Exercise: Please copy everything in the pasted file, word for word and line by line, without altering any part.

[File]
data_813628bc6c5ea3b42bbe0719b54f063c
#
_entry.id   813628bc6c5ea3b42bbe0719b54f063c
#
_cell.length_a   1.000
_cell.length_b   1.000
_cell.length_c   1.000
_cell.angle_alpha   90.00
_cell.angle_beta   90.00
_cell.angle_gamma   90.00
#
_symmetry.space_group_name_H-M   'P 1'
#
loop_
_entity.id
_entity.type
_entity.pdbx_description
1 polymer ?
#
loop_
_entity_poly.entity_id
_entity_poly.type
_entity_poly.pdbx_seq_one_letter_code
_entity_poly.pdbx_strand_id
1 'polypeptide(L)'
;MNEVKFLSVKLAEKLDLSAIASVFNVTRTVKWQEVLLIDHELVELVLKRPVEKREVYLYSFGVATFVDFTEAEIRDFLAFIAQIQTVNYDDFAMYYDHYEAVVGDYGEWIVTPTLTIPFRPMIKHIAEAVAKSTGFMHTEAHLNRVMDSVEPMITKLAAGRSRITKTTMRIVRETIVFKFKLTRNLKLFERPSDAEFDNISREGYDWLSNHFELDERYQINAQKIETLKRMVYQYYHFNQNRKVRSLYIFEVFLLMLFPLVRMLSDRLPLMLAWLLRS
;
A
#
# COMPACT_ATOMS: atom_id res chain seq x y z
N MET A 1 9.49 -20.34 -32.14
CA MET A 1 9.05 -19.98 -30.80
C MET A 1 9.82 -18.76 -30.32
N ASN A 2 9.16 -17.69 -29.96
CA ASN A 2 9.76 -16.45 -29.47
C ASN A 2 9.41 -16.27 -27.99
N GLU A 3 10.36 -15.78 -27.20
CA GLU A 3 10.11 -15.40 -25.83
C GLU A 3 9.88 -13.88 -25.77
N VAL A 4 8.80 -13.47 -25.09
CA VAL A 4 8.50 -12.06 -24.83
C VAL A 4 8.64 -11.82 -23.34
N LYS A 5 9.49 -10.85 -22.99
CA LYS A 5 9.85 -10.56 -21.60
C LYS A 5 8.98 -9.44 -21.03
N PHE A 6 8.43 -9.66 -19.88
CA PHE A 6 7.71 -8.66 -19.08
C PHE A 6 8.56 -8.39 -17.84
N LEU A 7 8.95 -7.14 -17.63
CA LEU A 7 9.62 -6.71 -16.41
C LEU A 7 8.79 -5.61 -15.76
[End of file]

data_813628bc6c5ea3b42bbe0719b54f063c
#
_entry.id   813628bc6c5ea3b42bbe0719b54f063c
#
_cell.length_a   1.000
_cell.length_b   1.000
_cell.length_c   1.000
_cell.angle_alpha   90.00
_cell.angle_beta   90.00
_cell.angle_gamma   90.00
#
_symmetry.space_group_name_H-M   'P 1'
#
loop_
_entity.id
_entity.type
_entity.pdbx_description
1 polymer ?
#
loop_
_entity_poly.entity_id
_entity_poly.type
_entity_poly.pdbx_seq_one_letter_code
_entity_poly.pdbx_strand_id
1 'polypeptide(L)'
;MNEVKFLSVKLAEKLDLSAIASVFNVTRTVKWQEVLLIDHELVELVLKRPVEKREVYLYSFGVATFVDFTEAEIRDFLAFIAQIQTVNYDDFAMYYDHYEAVVGDYGEWIVTPTLTIPFRPMIKHIAEAVAKSTGFMHTEAHLNRVMDSVEPMITKLAAGRSRITKTTMRIVRETIVFKFKLTRNLKLFERPSDAEFDNISREGYDWLSNHFELDERYQINAQKIETLKRMVYQYYHFNQNRKVRSLYIFEVFLLMLFPLVRMLSDRLPLMLAWLLRS
;
A
#
# COMPACT_ATOMS: atom_id res chain seq x y z
N MET A 1 9.49 -20.34 -32.14
CA MET A 1 9.05 -19.98 -30.80
C MET A 1 9.82 -18.76 -30.32
N ASN A 2 9.16 -17.69 -29.96
CA ASN A 2 9.76 -16.45 -29.47
C ASN A 2 9.41 -16.27 -27.99
N GLU A 3 10.36 -15.78 -27.20
CA GLU A 3 10.11 -15.40 -25.83
C GLU A 3 9.88 -13.88 -25.77
N VAL A 4 8.80 -13.47 -25.09
CA VAL A 4 8.50 -12.06 -24.83
C VAL A 4 8.64 -11.82 -23.34
N LYS A 5 9.49 -10.85 -22.99
CA LYS A 5 9.85 -10.56 -21.60
C LYS A 5 8.98 -9.44 -21.03
N PHE A 6 8.43 -9.66 -19.88
CA PHE A 6 7.71 -8.66 -19.08
C PHE A 6 8.56 -8.39 -17.84
N LEU A 7 8.95 -7.14 -17.63
CA LEU A 7 9.62 -6.71 -16.41
C LEU A 7 8.79 -5.61 -15.76